Scotland's first minister has been urged to use unexplained wealth orders to investigate how Donald Trump paid for his Scottish golf resorts.
Scottish Greens co-leader Patrick Harvie said the US Congress had heard concerns about possible money laundering involving some of the president's business deals.
He claimed there were "big questions" over Mr Trump's dealings in Scotland.
Mr Trump's son Eric said the claims had "no basis in fact".
He accused Mr Harvie of making "disgusting statements" that were "reckless, irresponsible and unbecoming for a member of the Scottish Parliament".
And he said the Green politician had "long expressed deep-seated animus to the Trump Organisation", which he said had "invested hundreds of millions of dollars in Scotland while creating thousands of jobs".
Donald Trump opened his controversial golf course on the Menie estate in Aberdeenshire in 2012, before purchasing the Turnberry golf resort in Ayrshire in 2014 - into which the Trump Organisation claimed to have invested about £150m within the first two years.
An inquiry by the House of Representatives into allegations about possible links between Mr Trump and Russia heard allegations that Turnberry may have been used for money laundering - a claim that Mr Trump has always strongly denied.
What is an unexplained wealth order?
An unexplained wealth order (UWO) is a type of order issued by a UK court to compel someone to reveal the sources of their unexplained wealth.
It was introduced to target suspected corrupt foreign officials who have potentially laundered stolen money through the UK.
The first unexplained wealth order was issued in 2018 to Zamira Hajiyeva, the wife of Jahangir Hajiyev, the former chairman of the International Bank of Azerbaijan, who spent £16m in Harrods.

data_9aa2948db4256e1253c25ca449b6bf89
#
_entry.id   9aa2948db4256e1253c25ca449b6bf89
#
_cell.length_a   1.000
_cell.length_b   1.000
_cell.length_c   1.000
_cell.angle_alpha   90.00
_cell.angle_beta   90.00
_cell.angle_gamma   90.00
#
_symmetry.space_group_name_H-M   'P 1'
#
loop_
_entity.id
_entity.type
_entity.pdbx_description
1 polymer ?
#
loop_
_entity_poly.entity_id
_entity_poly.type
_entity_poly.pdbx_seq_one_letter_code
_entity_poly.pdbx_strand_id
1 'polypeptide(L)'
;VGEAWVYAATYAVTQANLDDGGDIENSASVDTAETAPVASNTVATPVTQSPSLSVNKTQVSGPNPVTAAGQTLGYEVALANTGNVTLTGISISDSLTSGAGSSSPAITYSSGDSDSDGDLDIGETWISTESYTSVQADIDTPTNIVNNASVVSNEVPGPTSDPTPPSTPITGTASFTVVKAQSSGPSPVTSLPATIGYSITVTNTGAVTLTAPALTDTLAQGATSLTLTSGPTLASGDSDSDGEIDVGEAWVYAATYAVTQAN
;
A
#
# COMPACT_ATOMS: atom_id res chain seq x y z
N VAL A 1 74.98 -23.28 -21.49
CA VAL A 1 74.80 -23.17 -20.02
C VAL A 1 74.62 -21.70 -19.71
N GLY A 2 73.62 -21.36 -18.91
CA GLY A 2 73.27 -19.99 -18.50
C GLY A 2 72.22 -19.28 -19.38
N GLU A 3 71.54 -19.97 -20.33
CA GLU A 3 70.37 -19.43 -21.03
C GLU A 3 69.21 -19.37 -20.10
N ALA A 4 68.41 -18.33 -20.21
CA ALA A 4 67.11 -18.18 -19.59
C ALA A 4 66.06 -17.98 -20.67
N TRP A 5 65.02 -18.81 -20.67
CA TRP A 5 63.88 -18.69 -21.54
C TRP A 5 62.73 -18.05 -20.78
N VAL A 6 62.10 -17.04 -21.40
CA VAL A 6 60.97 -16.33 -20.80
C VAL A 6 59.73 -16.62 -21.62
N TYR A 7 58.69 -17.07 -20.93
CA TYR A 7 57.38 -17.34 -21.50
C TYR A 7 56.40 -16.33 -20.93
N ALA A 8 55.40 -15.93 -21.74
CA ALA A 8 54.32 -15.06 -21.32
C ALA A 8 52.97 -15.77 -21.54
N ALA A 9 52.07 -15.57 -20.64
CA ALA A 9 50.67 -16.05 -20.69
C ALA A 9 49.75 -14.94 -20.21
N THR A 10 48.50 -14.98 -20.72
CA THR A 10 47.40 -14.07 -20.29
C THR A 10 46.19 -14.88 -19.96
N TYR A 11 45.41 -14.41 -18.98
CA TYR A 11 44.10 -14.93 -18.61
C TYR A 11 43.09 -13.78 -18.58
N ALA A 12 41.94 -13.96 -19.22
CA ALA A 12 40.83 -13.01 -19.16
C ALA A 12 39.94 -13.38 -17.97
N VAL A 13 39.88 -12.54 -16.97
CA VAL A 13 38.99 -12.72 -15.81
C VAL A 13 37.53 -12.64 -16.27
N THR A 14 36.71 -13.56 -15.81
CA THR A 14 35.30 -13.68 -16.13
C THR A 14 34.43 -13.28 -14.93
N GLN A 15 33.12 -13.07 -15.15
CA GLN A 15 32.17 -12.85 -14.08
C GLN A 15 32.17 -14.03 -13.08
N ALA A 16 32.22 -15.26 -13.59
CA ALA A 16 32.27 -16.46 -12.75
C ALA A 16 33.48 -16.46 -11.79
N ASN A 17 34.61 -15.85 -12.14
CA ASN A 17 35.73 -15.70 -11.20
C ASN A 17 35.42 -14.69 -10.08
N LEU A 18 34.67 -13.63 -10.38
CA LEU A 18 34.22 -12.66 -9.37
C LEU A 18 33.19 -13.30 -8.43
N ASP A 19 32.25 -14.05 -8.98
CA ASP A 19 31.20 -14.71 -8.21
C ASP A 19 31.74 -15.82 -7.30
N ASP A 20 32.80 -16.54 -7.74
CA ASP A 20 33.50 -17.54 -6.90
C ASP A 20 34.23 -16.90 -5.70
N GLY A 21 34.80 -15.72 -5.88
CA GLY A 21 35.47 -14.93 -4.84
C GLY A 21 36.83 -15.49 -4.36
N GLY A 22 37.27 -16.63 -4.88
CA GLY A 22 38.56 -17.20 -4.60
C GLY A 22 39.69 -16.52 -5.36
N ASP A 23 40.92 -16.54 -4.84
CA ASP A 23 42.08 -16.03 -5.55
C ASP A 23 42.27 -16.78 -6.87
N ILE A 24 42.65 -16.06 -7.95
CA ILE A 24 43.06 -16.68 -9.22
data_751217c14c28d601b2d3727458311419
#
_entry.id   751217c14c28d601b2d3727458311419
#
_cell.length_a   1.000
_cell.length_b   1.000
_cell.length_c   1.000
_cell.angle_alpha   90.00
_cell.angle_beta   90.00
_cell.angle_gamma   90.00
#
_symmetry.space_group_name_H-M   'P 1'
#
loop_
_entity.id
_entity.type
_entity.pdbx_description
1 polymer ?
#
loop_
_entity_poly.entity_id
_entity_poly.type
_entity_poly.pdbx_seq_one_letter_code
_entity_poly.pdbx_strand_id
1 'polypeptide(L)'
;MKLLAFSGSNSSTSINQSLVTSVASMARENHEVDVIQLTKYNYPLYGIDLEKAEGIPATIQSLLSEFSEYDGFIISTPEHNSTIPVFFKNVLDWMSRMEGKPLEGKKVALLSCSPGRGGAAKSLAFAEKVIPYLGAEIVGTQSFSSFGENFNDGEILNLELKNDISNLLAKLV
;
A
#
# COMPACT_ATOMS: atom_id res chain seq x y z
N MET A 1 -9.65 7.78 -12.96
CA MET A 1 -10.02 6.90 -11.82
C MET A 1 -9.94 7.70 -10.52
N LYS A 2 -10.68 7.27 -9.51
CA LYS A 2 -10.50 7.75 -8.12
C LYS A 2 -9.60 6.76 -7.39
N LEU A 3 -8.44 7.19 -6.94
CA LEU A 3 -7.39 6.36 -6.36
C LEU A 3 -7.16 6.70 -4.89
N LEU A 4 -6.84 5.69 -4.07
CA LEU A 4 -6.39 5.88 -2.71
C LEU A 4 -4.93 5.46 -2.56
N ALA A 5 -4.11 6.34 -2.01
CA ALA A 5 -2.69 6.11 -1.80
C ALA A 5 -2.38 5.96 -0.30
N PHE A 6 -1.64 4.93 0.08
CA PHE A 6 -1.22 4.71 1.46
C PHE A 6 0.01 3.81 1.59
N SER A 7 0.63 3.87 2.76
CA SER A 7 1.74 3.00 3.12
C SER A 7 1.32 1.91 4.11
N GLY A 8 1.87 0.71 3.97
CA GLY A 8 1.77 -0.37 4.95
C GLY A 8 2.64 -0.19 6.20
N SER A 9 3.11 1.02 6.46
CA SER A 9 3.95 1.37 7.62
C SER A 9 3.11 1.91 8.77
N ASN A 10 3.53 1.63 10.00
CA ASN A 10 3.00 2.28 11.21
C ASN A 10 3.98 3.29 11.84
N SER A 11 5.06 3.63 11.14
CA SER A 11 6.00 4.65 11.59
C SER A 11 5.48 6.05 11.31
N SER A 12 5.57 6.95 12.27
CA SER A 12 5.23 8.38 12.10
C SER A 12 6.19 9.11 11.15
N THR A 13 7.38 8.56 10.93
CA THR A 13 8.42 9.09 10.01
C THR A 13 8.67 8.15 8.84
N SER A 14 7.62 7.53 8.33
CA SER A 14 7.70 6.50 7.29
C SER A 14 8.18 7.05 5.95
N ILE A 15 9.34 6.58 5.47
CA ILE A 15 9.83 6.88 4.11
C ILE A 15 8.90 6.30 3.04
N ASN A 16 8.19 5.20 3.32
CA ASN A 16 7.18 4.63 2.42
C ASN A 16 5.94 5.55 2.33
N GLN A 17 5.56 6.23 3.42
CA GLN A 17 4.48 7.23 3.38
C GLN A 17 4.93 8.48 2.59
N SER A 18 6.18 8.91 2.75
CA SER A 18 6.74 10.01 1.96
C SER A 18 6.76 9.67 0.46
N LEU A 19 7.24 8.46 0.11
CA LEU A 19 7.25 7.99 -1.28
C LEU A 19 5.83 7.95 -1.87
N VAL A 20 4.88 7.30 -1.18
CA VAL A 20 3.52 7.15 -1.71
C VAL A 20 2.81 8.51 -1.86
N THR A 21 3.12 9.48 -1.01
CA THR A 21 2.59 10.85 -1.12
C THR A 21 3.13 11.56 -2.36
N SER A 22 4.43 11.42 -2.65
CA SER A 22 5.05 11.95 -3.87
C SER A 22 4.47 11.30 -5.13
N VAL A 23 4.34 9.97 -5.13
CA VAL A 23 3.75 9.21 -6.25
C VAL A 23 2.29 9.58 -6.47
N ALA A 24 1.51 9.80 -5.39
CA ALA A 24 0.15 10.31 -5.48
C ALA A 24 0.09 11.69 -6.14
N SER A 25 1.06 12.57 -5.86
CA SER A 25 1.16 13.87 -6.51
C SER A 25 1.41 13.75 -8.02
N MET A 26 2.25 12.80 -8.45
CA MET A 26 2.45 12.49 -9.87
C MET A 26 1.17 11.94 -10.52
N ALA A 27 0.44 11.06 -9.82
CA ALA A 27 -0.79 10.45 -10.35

The media has sometimes nicknamed UWOs "McMafia laws" - after the BBC crime drama about a Russian crime family living in London.
Speaking in the Scottish Parliament on Thursday, Mr Harvie said the purchase of Menie and the Turnberry golf resort were part of Mr Trump's "huge cash spending spree in the midst of a global financial crisis".
Mr Harvie said that the House of Representatives had heard testimony which stated: "We saw patterns of buying and selling that we thought were suggestive of money laundering" - with particular concern expressed about Mr Trump's golf courses in Scotland and Ireland.
He added: "Trump's known sources of income don't explain where the money came from for these huge cash transactions.
"There are reasonable grounds for suspecting that his lawfully obtained income was insufficient.
"Scottish ministers can apply via the Court of Session for an unexplained wealth order, a tool designed for precisely these kinds of situations."
The orders can be issued by the courts to compel their target to reveal the source of funding, and are often used to tackle suspected international money laundering.
Mr Harvie said seeking the order would "make it clear that Scotland is not a country where anyone with the money can buy whatever land and property they want, no questions asked".
Ms Sturgeon responded by saying that "Scotland is not that kind of country and should never be that kind of country", but that she did not want to give Mr Harvie answers without the full information in front of her.
She added: "I think most people here would recognise that I am no defender of Donald Trump, of his politics or any of his other dealings."
Ms Sturgeon's spokesman later said that the decision on whether to apply for a unexplained wealth order is made on behalf of Scottish ministers by the Civil Recovery Unit, which reports to the lord advocate.
He said the government had last year received a report from campaigners seeking an order, which it had passed to the Lord Advocate on that basis.
Sarah Malone, executive vice president of Trump International, Scotland, described Mr Harvie's comments as "utterly baseless and malicious" and called on him to retract them.
She added: "This attention seeking behaviour is not what is expected of a responsible elected member of Scottish Parliament.
"Is this seriously how Scotland treats its inward investors? The Trump Organization has invested hundreds of millions of dollars into our economy and this sort of garbage is seriously harmfully to future inward investment."